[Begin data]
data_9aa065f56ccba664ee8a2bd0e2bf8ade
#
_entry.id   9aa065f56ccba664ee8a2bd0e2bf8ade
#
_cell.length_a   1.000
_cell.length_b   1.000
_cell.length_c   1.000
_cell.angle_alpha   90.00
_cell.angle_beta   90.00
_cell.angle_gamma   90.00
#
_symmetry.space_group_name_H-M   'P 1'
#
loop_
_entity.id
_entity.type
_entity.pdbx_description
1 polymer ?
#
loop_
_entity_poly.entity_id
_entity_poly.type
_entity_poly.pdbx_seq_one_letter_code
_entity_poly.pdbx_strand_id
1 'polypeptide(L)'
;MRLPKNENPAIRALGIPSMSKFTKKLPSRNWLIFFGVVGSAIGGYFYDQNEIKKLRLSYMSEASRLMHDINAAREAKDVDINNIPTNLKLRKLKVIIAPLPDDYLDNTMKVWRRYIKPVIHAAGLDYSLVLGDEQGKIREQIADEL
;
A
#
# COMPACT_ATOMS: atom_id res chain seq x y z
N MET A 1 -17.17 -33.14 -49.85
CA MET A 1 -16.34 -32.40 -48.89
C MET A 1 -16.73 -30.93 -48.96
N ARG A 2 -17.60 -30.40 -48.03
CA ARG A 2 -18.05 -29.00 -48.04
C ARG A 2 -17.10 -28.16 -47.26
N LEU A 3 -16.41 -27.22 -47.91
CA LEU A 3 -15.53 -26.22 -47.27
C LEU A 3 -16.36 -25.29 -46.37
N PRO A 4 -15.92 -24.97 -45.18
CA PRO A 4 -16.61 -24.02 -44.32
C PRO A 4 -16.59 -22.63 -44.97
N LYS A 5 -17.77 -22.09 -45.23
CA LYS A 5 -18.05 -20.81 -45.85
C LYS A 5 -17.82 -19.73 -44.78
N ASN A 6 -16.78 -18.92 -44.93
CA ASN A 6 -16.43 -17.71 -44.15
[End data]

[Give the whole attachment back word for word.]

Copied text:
data_9aa065f56ccba664ee8a2bd0e2bf8ade
#
_entry.id   9aa065f56ccba664ee8a2bd0e2bf8ade
#
_cell.length_a   1.000
_cell.length_b   1.000
_cell.length_c   1.000
_cell.angle_alpha   90.00
_cell.angle_beta   90.00
_cell.angle_gamma   90.00
#
_symmetry.space_group_name_H-M   'P 1'
#
loop_
_entity.id
_entity.type
_entity.pdbx_description
1 polymer ?
#
loop_
_entity_poly.entity_id
_entity_poly.type
_entity_poly.pdbx_seq_one_letter_code
_entity_poly.pdbx_strand_id
1 'polypeptide(L)'
;MRLPKNENPAIRALGIPSMSKFTKKLPSRNWLIFFGVVGSAIGGYFYDQNEIKKLRLSYMSEASRLMHDINAAREAKDVDINNIPTNLKLRKLKVIIAPLPDDYLDNTMKVWRRYIKPVIHAAGLDYSLVLGDEQGKIREQIADEL
;
A
#
# COMPACT_ATOMS: atom_id res chain seq x y z
N MET A 1 -17.17 -33.14 -49.85
CA MET A 1 -16.34 -32.40 -48.89
C MET A 1 -16.73 -30.93 -48.96
N ARG A 2 -17.60 -30.40 -48.03
CA ARG A 2 -18.05 -29.00 -48.04
C ARG A 2 -17.10 -28.16 -47.26
N LEU A 3 -16.41 -27.22 -47.91
CA LEU A 3 -15.53 -26.22 -47.27
C LEU A 3 -16.36 -25.29 -46.37
N PRO A 4 -15.92 -24.97 -45.18
CA PRO A 4 -16.61 -24.02 -44.32
C PRO A 4 -16.59 -22.63 -44.97
N LYS A 5 -17.77 -22.09 -45.23
CA LYS A 5 -18.05 -20.81 -45.85
C LYS A 5 -17.82 -19.73 -44.78
N ASN A 6 -16.78 -18.92 -44.93
CA ASN A 6 -16.43 -17.71 -44.15